McNab went on to write several features, usually with a focus on gentrification and communities of color off-campus. He became wary of the news section’s lack of in-depth coverage of those communities—the paper cut their City News section in 2016, and its re-introduction as a section at The Eye was limited by geographical restrictions that McNab finds illogical since they don’t cover half of the surrounding neighborhood. (The paper restored its City News section this year, focused on stories that relate to Columbia.) He also notes that while Ava DuVernay’s series and Ken Burns’ documentary on the Central Park Five were being discussed across the media this year and in 2012, Columbia’s paper did not cover it, despite the fact that the prosecutor on the case taught at Columbia until earlier this year.
McNab suspects that editors sometimes avoid stories that are critical of Columbia’s record on race or its relationship to the surrounding neighborhood because they want to preserve their relationship with sources in the school administration. As he points out, the paper has ample access to the school officials have run profiles and Q&As with the school president himself. In contrast, he says, reporters never expect to hear back from a request for comment to the Black Students Organization.
A lack of trust between activists, communities of color, and the press is not unique to student journalism. Both on and off-campus mainstream journalism has been historically very white and often sided with police, the state, and against activists. The tension at campus papers is not uncommon, but a microcosm of a widespread problem within the industry.
But a college is also a particular environment. According to certain rules of journalistic integrity, reporters should avoid close personal relationships with sources—but depending on the university’s size, that might be difficult to avoid, especially when students of color make up a minority of the student body. And as journalists, students of color often find themselves both covering an issue and affected by it as minorities.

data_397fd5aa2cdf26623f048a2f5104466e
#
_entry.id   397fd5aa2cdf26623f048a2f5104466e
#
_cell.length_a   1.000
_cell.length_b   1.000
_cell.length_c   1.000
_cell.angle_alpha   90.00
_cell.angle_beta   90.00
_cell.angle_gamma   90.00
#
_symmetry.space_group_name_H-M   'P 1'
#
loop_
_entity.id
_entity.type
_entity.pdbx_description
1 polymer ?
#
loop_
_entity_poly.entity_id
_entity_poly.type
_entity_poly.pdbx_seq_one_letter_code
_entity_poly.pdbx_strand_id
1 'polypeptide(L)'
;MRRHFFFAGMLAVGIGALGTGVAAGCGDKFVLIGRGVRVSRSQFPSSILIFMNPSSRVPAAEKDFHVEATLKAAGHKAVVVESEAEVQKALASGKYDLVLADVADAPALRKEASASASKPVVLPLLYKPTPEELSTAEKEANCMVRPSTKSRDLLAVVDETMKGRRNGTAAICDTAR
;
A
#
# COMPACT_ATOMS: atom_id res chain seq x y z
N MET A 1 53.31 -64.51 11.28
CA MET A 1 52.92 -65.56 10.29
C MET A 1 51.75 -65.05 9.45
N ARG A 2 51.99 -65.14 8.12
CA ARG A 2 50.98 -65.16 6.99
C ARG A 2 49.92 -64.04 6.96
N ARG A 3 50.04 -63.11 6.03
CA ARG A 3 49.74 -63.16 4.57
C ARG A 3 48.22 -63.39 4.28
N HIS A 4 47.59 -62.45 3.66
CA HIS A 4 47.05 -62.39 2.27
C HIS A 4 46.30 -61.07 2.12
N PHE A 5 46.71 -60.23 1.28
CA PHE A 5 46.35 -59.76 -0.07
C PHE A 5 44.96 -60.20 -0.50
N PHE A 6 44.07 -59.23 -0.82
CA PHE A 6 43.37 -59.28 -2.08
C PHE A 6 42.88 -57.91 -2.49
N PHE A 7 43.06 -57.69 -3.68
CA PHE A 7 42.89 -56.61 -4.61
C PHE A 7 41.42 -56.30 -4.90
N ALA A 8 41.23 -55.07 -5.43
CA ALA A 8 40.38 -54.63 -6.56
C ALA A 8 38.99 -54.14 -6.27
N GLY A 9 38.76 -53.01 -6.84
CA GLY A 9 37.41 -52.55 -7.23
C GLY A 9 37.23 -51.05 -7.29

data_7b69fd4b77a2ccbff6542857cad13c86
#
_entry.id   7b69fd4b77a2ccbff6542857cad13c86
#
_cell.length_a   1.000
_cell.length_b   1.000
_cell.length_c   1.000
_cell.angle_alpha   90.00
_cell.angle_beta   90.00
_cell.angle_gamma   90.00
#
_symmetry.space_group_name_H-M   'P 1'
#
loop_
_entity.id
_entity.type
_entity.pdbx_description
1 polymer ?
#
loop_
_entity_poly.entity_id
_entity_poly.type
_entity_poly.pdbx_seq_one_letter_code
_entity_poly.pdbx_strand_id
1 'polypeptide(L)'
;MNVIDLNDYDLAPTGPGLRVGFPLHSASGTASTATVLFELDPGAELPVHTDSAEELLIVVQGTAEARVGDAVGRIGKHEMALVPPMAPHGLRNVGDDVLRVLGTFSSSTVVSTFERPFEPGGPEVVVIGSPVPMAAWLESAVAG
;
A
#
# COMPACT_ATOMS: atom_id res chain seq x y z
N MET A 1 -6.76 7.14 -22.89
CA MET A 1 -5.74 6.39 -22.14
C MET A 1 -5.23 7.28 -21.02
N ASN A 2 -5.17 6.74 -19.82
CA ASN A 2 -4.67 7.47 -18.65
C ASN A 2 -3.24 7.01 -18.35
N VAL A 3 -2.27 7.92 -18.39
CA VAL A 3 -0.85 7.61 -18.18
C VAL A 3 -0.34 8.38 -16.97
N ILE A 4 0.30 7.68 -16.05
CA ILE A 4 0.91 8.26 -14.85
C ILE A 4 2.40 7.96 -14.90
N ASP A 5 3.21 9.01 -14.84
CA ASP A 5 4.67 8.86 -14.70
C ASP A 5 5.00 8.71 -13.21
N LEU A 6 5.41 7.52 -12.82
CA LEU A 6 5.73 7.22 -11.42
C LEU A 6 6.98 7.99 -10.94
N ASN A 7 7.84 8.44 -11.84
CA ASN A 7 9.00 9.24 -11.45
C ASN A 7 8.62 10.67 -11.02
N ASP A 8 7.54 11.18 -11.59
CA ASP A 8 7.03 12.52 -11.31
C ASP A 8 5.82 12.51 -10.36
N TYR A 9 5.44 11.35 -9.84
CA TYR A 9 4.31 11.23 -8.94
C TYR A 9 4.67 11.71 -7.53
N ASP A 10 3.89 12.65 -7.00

In April 2019, during his senior year, McNab unexpectedly became a public figure when several Barnard Public Safety officers physically restrained him and pinned him down in an aggressive encounter that was filmed and widely circulated online. McNab had declined to show his Columbia University ID, noting in later interviews and in his own writing that the practice of showing ID was inconsistently enforced, and usually not enforced at all with white students.
He thought that the video, showing events The New York Times described as a “flashpoint over racism on campus,” would be unambiguously interpreted as racist policing. But it was not. In a column in the The Eye, McNab reflected on varying interpretations he had seen—one email from deans at Columbia University called the incident a reflection of “racism on our campus,” while an email from the president of Barnard, sent on the same day, called it only a “recent campus incident.”
McNab thinks that the reputation the incident established as “that person who resists authority” might have been part of why he was allowed to publish a searing senior column at the end of his senior year, entitled “They Don’t Really Care About Us.” In it, he roundly criticized the Spectator for, among other things, failing to cover the local community that the university was so rapidly displacing. One of his other friends wrote a column that also criticized the paper; the editors, he says, decided not to publish it.
This year, the Spectator developed a staff diversity survey for the first time, and delivered its own apologetic editorial for having “failed to represent and reflect the experiences of students of color both in our coverage and in our organization.”
Writing and editing pieces that are about race—or are even just sensitive to it—is a skill that some student papers are formalizing by creating a dedicated position on their editorial staff. At Arizona State University’s State Press, Barbara Smith is the paper’s second ever diversity officer. Her primary job is to act as a discerning eye on articles that might need attention to make sure that the content is not marginalizing, inaccurate, or offensive.
“It is basically one of those things to make sure that we can learn our lessons, for lack of a better term, before other people can get to us,” she explains. “Mistakes are still made, but it’s a lot easier to deal with those internally.”
If any harmful prejudices those mistakes slip into publication, Smith acts as a mediator between the editorial board and disgruntled students. This fall, she was contacted when the editorial staff decided not to run a story about alleged blackface photos displayed in a campus office. Upon examination, they had determined that the person photographed was actually not actually in blackface (their body was painted several colors), and therefore that it was not worth publishing.
About a week later, one of the groups that the reporter had reached out to for comment sent an email asking the State Press to reconsider its decision. The group expressed disappointment and said that the decision silenced marginalized students at ASU. Smith, who is Black and wrote extensively about her own experiences with racism on campus as an opinion columnist, explained the editorial decision in first-person plural. “After careful consideration of the potential impact, we decided that [publishing the piece] would incite more controversy and harm within our community,” she wrote, and invited them to submit a letter to the editor.